“Summer Heights High”
Sundays at 10:30 p.m.

2.5 out of 5 Stars

In its ongoing quest to find a new comedy to rival the acclaim of “Entourage” and “Curb Your Enthusiasm,” HBO has premiered the Australian comedy “Summer Heights High.” Like “Curb,” the show is shot in a realistic style, but instead of shadowing a rich curmudgeon, “High” follows the lives of outlandish students and teachers at an Australian public school.

Writer/actor Chris Lilley (“We Can Be Heroes”) is apparently the Eddie Murphy of the land down under. Known for playing multiple characters in TV shows and movies, Lilley undergoes several major makeovers to play a variety of characters — from young to old, male and female — just like his American doppelganger.

Lilley’s portrayal of Jonah the bully is relatively convincing, even if, despite his shaggy hair and skater shoes, he looks nothing like an awkward teenage boy. Still, while watching Lilley make fart noises in class and say fuck every chance he gets, it’s easy to forget he’s a middle-aged man playing a 13-year-old kid.

In addition to portraying a teenage troublemaker, Lilley portrays an effeminate drama teacher known as Mr. G. Like Steve Coogan’s character in “Hamlet 2,” Mr. G has a knack for writing borderline inappropriate musicals with titles including “Ian Thorpe: the Man, the Music, the Water” and “IKEA.” Watching Mr. G take up his student’s class time with his one-man shows of interpretative dance and musical mayhem shows Lilley’s versatility as a physical comedian.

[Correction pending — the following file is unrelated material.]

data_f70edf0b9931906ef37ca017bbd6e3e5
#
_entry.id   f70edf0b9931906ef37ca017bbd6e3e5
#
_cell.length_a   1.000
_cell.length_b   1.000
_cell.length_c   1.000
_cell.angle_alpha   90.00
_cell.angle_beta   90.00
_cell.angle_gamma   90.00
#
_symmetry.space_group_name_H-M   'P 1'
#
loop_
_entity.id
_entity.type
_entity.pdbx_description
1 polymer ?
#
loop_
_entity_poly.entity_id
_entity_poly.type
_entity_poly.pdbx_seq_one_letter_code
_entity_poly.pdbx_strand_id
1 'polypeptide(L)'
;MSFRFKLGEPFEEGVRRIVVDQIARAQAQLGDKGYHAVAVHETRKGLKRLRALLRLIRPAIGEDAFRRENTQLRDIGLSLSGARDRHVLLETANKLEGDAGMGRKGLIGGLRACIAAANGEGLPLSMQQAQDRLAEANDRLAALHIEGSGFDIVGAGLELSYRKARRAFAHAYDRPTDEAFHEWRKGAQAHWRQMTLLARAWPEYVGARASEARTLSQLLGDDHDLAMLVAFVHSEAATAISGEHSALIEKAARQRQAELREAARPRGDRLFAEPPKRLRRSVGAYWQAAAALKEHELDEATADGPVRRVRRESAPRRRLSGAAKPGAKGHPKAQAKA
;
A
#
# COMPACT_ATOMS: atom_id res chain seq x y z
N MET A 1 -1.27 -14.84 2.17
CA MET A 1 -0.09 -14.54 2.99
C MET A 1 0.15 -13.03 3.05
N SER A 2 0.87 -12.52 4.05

In yet another role, Lilley attempts to play Ja’mie, a high-maintenance exchange student from a prissy boarding school. Lilley isn’t very convincing as a spoiled teenage girl: Ja’mie appears to be a man with a stuffed bra doing a bad job mimicking a valley girl. Lilley’s characterization of Ja’mie pales in comparison to his other two portrayals. His female depiction is a sad reminder of other failed attempts in low-brow comedies like “Sorority Boys” and “White Chicks.”

Compared to HBO’s other recent foreign import, “Little Britain, USA,” a stale British comedy, “High” will likely receive a better reception from American audiences. For one, the characters of “High” prove to be much funnier than those on “Little Britain USA.” The show is also likely to attain a greater degree of success because it’s shot like a mockumentary, which should remind viewers of “The Office.” “High” pretends to catch real people in their daily lives, creating awkward but funny situations people can identify with. The humor appears to be more spontaneous and less contrived than “Little Britain, USA,” which might make it more accessible for an American audience.

“High” is a solid addition to HBO’s lineup. While it won’t rise to the level of HBO’s big boys, it could end up playing more of a supporting role, but still find a loyal following.

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